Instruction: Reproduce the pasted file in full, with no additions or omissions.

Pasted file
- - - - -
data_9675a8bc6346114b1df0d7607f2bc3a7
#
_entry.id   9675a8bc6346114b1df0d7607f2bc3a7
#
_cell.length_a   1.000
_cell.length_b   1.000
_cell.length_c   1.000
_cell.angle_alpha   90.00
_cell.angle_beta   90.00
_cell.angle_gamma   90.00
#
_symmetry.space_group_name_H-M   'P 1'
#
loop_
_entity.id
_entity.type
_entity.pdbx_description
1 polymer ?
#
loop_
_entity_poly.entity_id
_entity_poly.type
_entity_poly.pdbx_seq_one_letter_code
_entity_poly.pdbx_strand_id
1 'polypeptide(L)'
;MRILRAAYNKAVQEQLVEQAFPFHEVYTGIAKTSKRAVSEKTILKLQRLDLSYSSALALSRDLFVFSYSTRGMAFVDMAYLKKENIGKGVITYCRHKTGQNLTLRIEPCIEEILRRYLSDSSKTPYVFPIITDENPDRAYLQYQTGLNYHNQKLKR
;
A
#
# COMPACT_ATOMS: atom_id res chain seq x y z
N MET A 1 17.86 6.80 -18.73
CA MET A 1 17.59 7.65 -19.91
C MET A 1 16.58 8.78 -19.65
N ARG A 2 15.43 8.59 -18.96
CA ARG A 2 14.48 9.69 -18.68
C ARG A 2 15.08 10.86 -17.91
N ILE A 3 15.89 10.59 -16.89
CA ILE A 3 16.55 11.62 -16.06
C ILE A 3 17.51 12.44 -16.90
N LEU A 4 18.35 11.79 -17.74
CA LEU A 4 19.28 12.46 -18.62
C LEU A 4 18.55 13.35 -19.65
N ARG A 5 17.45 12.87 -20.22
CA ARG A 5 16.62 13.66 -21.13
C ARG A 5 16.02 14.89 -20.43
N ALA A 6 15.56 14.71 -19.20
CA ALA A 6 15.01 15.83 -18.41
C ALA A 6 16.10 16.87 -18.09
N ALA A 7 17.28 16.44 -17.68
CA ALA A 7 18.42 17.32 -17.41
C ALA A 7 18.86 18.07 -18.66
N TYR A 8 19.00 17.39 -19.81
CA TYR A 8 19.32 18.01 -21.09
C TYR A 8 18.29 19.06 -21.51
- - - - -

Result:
data_9675a8bc6346114b1df0d7607f2bc3a7
#
_entry.id   9675a8bc6346114b1df0d7607f2bc3a7
#
_cell.length_a   1.000
_cell.length_b   1.000
_cell.length_c   1.000
_cell.angle_alpha   90.00
_cell.angle_beta   90.00
_cell.angle_gamma   90.00
#
_symmetry.space_group_name_H-M   'P 1'
#
loop_
_entity.id
_entity.type
_entity.pdbx_description
1 polymer ?
#
loop_
_entity_poly.entity_id
_entity_poly.type
_entity_poly.pdbx_seq_one_letter_code
_entity_poly.pdbx_strand_id
1 'polypeptide(L)'
;MRILRAAYNKAVQEQLVEQAFPFHEVYTGIAKTSKRAVSEKTILKLQRLDLSYSSALALSRDLFVFSYSTRGMAFVDMAYLKKENIGKGVITYCRHKTGQNLTLRIEPCIEEILRRYLSDSSKTPYVFPIITDENPDRAYLQYQTGLNYHNQKLKR
;
A
#
# COMPACT_ATOMS: atom_id res chain seq x y z
N MET A 1 17.86 6.80 -18.73
CA MET A 1 17.59 7.65 -19.91
C MET A 1 16.58 8.78 -19.65
N ARG A 2 15.43 8.59 -18.96
CA ARG A 2 14.48 9.69 -18.68
C ARG A 2 15.08 10.86 -17.91
N ILE A 3 15.89 10.59 -16.89
CA ILE A 3 16.55 11.62 -16.06
C ILE A 3 17.51 12.44 -16.90
N LEU A 4 18.35 11.79 -17.74
CA LEU A 4 19.28 12.46 -18.62
C LEU A 4 18.55 13.35 -19.65
N ARG A 5 17.45 12.87 -20.22
CA ARG A 5 16.62 13.66 -21.13
C ARG A 5 16.02 14.89 -20.43
N ALA A 6 15.56 14.71 -19.20
CA ALA A 6 15.01 15.83 -18.41
C ALA A 6 16.10 16.87 -18.09
N ALA A 7 17.28 16.44 -17.68
CA ALA A 7 18.42 17.32 -17.41
C ALA A 7 18.86 18.07 -18.66
N TYR A 8 19.00 17.39 -19.81
CA TYR A 8 19.32 18.01 -21.09
C TYR A 8 18.29 19.06 -21.51